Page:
Effects of angiotensin II and adrenocorticotropic hormone on myristoylated alanine-rich C-kinase substrate phosphorylation in glomerulosa cells

S. Betancourt-Calle, W. B. Bollag, E. M. Jung, R. A. Calle, H. Rasmussen

Research output: Contribution to journalArticle

22 Scopus citations


Angiotensin II (AngII) is thought to stimulate aldosterone secretion from bovine adrenal glomerulosa cells in part via activation of protein kinase C (PKC), while adrenocorticotropic hormone (ACTH) functions through increases in intracellular cAMP levels and calcium influx. Rather than using invasive homogenization techniques as in previous studies, we chose to monitor PKC activity in intact glomerulosa cells in situ by measuring the phosphorylation of the endogenous PKC substrate, myristoylated alanine-rich C-kinase substrate (MARCKS). AngII enhanced MARCKS phosphorylation in a rapid, sustained manner; whereas ACTH induced a rapid and sustained inhibition of MARCKS phosphorylation. Studies using pharmacological agents to mimic various signals indicated that the AngII-induced MARCKS phosphorylation was due to PKC activation, and the ACTH-elicited decrease was mediated by increases in calcium influx rather than cAMP production. We propose that changes in the phosphorylation state of MARCKS, an actin-binding protein, may contribute to cytoskeletal rearrangements involved in steroidogenesis. Copyright (C) 1999 Elsevier Science Ireland Ltd.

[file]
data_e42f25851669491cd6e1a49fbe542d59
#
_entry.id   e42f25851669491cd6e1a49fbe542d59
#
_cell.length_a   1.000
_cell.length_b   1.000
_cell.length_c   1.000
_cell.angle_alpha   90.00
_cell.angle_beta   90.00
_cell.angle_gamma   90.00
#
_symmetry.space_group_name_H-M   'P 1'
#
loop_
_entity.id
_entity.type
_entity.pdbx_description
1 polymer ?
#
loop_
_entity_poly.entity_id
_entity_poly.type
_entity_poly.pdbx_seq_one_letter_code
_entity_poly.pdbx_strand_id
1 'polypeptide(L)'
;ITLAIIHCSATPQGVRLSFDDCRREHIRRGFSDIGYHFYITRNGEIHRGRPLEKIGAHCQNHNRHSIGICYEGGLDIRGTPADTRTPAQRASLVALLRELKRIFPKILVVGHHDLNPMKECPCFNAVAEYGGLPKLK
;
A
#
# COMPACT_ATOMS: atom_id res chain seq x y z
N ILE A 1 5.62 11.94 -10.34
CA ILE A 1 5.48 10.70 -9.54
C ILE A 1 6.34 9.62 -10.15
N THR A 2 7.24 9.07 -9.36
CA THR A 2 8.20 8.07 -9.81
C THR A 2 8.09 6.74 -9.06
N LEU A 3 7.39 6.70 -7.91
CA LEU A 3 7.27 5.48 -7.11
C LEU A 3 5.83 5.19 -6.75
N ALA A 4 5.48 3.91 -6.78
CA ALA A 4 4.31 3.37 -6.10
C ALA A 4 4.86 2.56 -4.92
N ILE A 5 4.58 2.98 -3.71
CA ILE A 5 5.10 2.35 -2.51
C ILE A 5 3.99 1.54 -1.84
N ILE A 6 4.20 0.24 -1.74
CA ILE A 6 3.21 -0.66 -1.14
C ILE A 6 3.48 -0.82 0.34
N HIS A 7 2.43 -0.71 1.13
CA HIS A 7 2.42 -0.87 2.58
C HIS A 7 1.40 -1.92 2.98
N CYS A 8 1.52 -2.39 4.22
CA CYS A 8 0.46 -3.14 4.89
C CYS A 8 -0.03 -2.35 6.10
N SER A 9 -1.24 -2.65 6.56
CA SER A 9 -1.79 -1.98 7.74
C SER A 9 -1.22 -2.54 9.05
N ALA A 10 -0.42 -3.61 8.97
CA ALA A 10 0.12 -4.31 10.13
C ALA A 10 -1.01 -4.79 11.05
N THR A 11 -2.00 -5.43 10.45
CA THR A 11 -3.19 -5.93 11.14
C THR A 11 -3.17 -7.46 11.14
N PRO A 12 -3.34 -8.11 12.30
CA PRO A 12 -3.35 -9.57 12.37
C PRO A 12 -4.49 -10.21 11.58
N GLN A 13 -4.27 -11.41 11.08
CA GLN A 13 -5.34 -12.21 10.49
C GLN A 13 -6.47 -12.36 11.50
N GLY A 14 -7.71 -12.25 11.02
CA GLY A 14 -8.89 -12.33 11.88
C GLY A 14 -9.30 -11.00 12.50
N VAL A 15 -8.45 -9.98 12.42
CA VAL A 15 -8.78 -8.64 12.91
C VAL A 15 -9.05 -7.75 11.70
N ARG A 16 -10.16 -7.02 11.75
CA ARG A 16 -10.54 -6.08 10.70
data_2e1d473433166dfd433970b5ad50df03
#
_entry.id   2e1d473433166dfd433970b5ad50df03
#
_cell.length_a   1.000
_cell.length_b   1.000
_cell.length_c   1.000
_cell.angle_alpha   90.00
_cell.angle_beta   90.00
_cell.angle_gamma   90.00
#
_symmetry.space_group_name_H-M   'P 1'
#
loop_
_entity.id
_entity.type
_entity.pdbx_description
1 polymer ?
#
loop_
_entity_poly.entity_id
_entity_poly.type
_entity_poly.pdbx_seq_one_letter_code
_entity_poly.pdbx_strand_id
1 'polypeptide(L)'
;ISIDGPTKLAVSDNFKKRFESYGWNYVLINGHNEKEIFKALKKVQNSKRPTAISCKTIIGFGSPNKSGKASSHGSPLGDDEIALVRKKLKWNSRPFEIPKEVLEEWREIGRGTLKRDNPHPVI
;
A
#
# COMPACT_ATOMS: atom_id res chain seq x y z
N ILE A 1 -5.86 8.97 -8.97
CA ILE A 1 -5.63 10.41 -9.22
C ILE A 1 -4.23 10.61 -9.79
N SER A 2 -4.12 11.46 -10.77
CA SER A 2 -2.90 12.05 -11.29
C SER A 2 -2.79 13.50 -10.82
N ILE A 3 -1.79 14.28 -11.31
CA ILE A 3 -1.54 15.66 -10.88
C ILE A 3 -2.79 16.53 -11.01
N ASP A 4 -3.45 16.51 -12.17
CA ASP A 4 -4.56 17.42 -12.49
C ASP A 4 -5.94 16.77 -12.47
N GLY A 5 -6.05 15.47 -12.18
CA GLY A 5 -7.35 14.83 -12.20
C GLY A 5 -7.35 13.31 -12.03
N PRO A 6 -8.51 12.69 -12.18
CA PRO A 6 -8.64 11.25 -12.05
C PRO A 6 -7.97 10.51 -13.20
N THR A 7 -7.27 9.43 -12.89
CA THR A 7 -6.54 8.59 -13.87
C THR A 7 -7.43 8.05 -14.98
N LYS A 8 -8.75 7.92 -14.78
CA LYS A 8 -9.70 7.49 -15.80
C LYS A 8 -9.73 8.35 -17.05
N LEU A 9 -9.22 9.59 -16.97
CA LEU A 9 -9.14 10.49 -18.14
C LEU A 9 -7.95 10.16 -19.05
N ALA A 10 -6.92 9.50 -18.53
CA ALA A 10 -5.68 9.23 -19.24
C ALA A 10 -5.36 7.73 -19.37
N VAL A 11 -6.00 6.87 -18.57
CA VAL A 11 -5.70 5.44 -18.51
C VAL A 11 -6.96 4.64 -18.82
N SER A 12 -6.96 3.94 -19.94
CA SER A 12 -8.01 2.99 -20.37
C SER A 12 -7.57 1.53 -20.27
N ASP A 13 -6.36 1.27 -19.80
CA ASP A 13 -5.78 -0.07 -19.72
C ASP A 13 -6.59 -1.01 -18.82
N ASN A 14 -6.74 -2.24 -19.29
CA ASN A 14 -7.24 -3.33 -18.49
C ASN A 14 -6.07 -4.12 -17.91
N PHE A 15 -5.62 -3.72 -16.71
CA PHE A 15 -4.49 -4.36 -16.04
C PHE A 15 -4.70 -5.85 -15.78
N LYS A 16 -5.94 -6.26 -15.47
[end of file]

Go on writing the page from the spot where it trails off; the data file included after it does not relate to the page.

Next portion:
Original languageEnglish (US)
Pages (from-to)1-9
Number of pages9
JournalMolecular and Cellular Endocrinology
Issue number1-2
StatePublished - Aug 20 1999



  • ACTH
  • Aldosterone secretion
  • Angiotensin II
  • Bovine adrenal
  • Protein kinase C

ASJC Scopus subject areas

  • Biochemistry
  • Molecular Biology
  • Endocrinology

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